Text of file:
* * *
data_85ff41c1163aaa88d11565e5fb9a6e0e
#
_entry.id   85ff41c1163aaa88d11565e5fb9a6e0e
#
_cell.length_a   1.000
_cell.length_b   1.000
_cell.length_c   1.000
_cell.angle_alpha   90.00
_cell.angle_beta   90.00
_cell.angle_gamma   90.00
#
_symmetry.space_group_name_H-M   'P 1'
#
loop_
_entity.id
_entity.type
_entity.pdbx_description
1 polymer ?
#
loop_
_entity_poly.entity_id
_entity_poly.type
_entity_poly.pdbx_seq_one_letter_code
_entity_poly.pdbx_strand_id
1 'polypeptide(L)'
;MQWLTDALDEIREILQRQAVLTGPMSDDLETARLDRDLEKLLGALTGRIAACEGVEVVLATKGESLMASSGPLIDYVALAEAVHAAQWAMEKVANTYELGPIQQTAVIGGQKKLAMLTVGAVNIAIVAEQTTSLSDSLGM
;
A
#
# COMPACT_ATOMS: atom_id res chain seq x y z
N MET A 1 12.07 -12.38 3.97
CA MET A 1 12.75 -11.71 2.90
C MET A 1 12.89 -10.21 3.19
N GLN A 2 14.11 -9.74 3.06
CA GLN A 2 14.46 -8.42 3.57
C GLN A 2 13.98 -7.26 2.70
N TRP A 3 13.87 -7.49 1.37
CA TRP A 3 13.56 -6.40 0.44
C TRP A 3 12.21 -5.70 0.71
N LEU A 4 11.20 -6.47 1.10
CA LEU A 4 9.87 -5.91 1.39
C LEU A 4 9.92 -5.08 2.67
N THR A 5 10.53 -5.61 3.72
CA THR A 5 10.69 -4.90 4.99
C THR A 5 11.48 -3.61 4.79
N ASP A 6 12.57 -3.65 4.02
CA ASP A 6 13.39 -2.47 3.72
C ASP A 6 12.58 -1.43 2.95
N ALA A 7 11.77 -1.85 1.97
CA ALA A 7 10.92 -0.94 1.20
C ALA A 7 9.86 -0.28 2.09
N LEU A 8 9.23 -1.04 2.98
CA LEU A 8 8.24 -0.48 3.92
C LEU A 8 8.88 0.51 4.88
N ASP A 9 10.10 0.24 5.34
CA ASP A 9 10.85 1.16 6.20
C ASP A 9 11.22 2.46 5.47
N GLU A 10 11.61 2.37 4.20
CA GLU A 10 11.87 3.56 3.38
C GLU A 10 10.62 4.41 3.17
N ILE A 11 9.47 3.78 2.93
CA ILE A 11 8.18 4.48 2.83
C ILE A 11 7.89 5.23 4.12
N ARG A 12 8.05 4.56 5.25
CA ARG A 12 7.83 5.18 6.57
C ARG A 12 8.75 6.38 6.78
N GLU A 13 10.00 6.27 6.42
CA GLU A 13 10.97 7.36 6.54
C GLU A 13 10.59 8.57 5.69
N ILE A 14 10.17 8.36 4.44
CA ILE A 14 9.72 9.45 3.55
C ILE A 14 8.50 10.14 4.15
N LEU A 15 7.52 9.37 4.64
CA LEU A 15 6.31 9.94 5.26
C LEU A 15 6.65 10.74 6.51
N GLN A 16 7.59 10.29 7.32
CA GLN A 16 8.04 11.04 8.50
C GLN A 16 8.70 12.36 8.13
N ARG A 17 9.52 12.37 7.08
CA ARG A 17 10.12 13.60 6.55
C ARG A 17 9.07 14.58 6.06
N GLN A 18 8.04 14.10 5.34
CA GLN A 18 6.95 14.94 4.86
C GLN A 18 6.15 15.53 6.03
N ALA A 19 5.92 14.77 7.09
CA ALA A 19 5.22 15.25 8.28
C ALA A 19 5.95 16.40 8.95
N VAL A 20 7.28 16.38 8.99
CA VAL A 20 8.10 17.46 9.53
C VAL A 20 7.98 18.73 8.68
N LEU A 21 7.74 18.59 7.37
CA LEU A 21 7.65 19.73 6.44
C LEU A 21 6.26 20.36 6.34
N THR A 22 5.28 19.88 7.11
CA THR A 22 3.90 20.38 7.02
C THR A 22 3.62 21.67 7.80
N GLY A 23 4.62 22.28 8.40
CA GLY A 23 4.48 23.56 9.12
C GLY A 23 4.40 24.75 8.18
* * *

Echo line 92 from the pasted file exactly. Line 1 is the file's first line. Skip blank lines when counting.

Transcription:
CA LEU A 21 7.65 19.73 6.44